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Old 08-26-2012, 06:11 AM   #16
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tattoogunman's Avatar
Joined: Sep 2010
Location: Plano, TX
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I was in law enforcement for 16 years and still do investigations for a private non profit. Here's the deal -

Yes, as long as you are legally in a public place and are in plain view of something, you can take pictures. That said, if you are taking pictures of something like an oil refinery or something similar, do not be surprised if you get stopped (especially if someone calls it in).

I can make an investigatory stop on anyone that I want to find out what they are doing. Like others have already said, in a post 9/11 climate, someone taking pictures of an oil refinery could be viewed as suspicious. The original post basically detailed exactly what I/we would have done. Conducted the stop, found why he/she was there taking pictures, documented it, and then let them go - it's no big deal. I worked for the U.S. Capitol Police for a few years (place was horrible, I left after about 2 years ) and we stopped people all the time for taking pics of our security posts, entrances, etc. Inside of the Capitol we had any number of areas where you were not allowed access or to take pics. If we caught someone, we did the stop, etc. When I worked for ATF I was in Salt Lake during the Olympics. We stopped any number of people caught videotaping our building (we were co-located with FBI and DEA), the entrances we were using to get in and out of the building, our vehicles, etc. When I was a regular beat cop, I had a few traffic stops where people had a, shall we say, less than normal amount of maps, imaging equipment, cameras, video equipment, etc. inside their cars. Nothing came out of any of them, but you never know. It's called being vigilant and proactive, they're just doing their jobs. It's that or let an incident happen and then people come out bitching that the cops knew someone was doing this kind of activity and did nothing about it.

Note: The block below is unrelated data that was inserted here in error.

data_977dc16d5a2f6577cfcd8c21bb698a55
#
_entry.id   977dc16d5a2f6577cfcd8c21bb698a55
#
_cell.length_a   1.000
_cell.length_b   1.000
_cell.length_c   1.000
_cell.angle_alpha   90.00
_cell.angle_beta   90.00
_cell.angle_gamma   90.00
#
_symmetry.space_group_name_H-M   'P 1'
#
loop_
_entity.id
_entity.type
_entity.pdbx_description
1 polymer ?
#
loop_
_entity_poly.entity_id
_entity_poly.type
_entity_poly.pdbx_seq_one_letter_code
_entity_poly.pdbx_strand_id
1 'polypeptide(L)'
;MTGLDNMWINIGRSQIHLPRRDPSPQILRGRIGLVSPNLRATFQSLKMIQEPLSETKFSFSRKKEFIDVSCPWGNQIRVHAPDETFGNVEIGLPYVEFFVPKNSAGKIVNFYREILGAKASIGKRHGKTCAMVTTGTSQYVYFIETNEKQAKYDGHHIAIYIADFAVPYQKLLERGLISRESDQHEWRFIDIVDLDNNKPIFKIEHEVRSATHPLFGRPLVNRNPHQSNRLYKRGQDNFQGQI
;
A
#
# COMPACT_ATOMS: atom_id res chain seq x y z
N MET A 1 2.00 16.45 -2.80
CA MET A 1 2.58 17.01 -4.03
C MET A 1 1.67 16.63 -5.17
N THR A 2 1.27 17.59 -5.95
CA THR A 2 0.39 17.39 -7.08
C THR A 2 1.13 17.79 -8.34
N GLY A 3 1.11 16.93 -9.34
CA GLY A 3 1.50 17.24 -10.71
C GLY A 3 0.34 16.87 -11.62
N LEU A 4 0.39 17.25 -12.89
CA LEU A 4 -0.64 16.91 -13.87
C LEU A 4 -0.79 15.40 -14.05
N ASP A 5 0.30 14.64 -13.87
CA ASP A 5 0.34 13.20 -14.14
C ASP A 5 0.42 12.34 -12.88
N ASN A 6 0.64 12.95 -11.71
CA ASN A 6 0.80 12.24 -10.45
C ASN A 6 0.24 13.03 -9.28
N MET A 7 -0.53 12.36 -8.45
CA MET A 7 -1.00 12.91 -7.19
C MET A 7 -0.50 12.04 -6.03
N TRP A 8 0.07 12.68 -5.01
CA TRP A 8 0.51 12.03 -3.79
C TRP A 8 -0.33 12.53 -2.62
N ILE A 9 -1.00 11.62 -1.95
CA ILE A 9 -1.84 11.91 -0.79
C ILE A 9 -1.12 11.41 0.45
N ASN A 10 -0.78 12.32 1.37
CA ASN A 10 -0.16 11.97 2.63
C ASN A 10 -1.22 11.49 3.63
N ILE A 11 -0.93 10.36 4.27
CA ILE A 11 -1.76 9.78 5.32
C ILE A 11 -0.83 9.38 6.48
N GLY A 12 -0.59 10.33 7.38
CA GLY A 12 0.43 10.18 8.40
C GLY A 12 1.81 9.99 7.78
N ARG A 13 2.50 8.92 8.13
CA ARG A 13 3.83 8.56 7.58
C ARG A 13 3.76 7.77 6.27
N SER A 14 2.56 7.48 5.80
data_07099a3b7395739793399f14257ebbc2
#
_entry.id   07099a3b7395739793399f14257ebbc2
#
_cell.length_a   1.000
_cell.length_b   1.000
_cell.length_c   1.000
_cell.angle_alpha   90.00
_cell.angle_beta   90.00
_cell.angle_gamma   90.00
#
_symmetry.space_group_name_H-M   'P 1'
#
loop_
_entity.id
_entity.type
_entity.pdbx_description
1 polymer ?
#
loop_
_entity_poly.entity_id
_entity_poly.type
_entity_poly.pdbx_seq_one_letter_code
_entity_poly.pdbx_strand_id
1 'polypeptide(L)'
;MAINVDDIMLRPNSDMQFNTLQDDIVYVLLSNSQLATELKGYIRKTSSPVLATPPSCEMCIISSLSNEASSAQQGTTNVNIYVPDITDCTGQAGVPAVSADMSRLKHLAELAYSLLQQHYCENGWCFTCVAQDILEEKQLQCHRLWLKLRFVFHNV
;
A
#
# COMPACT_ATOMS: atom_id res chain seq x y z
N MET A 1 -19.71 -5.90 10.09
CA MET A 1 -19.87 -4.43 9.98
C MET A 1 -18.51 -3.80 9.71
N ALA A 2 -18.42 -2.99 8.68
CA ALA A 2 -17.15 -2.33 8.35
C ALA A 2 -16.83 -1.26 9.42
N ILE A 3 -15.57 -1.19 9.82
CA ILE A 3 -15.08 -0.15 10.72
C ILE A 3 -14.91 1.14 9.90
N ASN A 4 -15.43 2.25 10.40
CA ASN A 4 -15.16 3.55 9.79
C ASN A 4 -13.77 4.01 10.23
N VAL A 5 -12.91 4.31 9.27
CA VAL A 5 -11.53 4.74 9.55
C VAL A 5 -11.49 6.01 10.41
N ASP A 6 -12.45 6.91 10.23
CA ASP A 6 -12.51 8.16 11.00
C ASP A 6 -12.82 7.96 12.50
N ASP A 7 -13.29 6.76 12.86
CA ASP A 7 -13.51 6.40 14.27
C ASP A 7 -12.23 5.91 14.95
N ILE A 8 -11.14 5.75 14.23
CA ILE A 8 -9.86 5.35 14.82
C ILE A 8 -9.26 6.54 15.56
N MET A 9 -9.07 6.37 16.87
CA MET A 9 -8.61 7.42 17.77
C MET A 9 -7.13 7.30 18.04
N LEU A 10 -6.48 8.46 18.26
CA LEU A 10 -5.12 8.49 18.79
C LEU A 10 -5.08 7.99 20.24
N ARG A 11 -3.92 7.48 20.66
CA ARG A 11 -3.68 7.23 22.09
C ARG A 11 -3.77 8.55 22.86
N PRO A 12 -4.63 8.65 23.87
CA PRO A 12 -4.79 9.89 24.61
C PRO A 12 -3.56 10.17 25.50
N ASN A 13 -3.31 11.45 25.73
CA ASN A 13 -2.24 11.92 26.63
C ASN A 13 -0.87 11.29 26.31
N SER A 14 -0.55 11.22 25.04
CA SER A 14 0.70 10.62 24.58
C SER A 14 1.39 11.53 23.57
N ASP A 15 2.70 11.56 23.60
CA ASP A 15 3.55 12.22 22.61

I get why people want the pics because it's interesting, looks cool, or whatever. But people also need to understand that if someone had any interest in attacking a specific place, taking pictures of it is a big step towards carrying that out. I never had anyone who, after explaining things to them, did not understand why they were stopped. Most of them were always like "Oh, I didn't really think about that" and went about their business.

Take your pictures - just be aware of what you're taking a picture of and understand what I just said above in case you were to get stopped.
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Old 08-26-2012, 10:52 AM   #17
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Joined: Jul 2010
Location: Los Angeles, CA
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Originally Posted by tattoogunman View Post
When I was a regular beat cop, I had a few traffic stops where people had a, shall we say, less than normal amount of maps, imaging equipment, cameras, video equipment, etc. inside their cars.
Sounds like me on a Jeep trip but I'm a bit of a mapping dork.

My laptop that's mounted has three types of maps as well as aerial imagery and stuff, plus sometimes I'll have cameras mounted and I've always got a couple radios.
2005 KLR 650 A bit beat up but works just fine. Powered by really angry canaries. - Actually it's a bit dead right now.
1990 DR350S Smaller. Lighter. Slower.
1985 Suzuki GS700E Some assembly required
1977 Cimatti City Bike. What, you call that a build thread? Officially stalled...
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